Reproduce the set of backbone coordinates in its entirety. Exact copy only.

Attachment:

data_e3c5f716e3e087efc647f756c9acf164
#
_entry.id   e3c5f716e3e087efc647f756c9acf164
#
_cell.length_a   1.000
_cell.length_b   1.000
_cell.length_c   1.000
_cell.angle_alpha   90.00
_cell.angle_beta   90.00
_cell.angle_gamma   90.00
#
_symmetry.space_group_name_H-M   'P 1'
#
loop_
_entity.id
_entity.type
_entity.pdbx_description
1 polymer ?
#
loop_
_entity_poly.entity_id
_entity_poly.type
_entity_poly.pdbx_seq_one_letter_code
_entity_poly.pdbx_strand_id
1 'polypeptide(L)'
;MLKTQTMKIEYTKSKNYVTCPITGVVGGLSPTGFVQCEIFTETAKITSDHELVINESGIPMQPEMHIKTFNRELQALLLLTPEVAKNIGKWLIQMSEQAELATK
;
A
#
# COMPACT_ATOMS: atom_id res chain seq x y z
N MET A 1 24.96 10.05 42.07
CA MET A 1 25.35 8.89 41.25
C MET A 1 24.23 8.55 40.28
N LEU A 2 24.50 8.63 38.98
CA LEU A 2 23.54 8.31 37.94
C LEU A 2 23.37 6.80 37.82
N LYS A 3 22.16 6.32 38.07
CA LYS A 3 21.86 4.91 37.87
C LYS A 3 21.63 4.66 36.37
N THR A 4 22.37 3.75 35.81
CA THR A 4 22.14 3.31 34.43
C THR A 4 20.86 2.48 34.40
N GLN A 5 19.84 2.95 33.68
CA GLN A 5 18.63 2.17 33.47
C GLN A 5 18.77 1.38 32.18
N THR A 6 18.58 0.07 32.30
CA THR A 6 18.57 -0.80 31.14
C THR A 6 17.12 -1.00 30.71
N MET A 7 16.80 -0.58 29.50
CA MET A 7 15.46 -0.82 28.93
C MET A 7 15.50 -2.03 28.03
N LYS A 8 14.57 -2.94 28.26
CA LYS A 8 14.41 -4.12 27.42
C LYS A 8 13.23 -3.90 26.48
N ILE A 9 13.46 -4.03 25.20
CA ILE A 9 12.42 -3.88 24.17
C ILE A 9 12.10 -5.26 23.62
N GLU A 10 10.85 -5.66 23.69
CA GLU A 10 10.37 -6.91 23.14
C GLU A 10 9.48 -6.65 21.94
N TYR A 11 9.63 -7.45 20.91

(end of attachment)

data_e3c5f716e3e087efc647f756c9acf164
#
_entry.id   e3c5f716e3e087efc647f756c9acf164
#
_cell.length_a   1.000
_cell.length_b   1.000
_cell.length_c   1.000
_cell.angle_alpha   90.00
_cell.angle_beta   90.00
_cell.angle_gamma   90.00
#
_symmetry.space_group_name_H-M   'P 1'
#
loop_
_entity.id
_entity.type
_entity.pdbx_description
1 polymer ?
#
loop_
_entity_poly.entity_id
_entity_poly.type
_entity_poly.pdbx_seq_one_letter_code
_entity_poly.pdbx_strand_id
1 'polypeptide(L)'
;MLKTQTMKIEYTKSKNYVTCPITGVVGGLSPTGFVQCEIFTETAKITSDHELVINESGIPMQPEMHIKTFNRELQALLLLTPEVAKNIGKWLIQMSEQAELATK
;
A
#
# COMPACT_ATOMS: atom_id res chain seq x y z
N MET A 1 24.96 10.05 42.07
CA MET A 1 25.35 8.89 41.25
C MET A 1 24.23 8.55 40.28
N LEU A 2 24.50 8.63 38.98
CA LEU A 2 23.54 8.31 37.94
C LEU A 2 23.37 6.80 37.82
N LYS A 3 22.16 6.32 38.07
CA LYS A 3 21.86 4.91 37.87
C LYS A 3 21.63 4.66 36.37
N THR A 4 22.37 3.75 35.81
CA THR A 4 22.14 3.31 34.43
C THR A 4 20.86 2.48 34.40
N GLN A 5 19.84 2.95 33.68
CA GLN A 5 18.63 2.17 33.47
C GLN A 5 18.77 1.38 32.18
N THR A 6 18.58 0.07 32.30
CA THR A 6 18.57 -0.80 31.14
C THR A 6 17.12 -1.00 30.71
N MET A 7 16.80 -0.58 29.50
CA MET A 7 15.46 -0.82 28.93
C MET A 7 15.50 -2.03 28.03
N LYS A 8 14.57 -2.94 28.26
CA LYS A 8 14.41 -4.12 27.42
C LYS A 8 13.23 -3.90 26.48
N ILE A 9 13.46 -4.03 25.20
CA ILE A 9 12.42 -3.88 24.17
C ILE A 9 12.10 -5.26 23.62
N GLU A 10 10.85 -5.66 23.69
CA GLU A 10 10.37 -6.91 23.14
C GLU A 10 9.48 -6.65 21.94
N TYR A 11 9.63 -7.45 20.91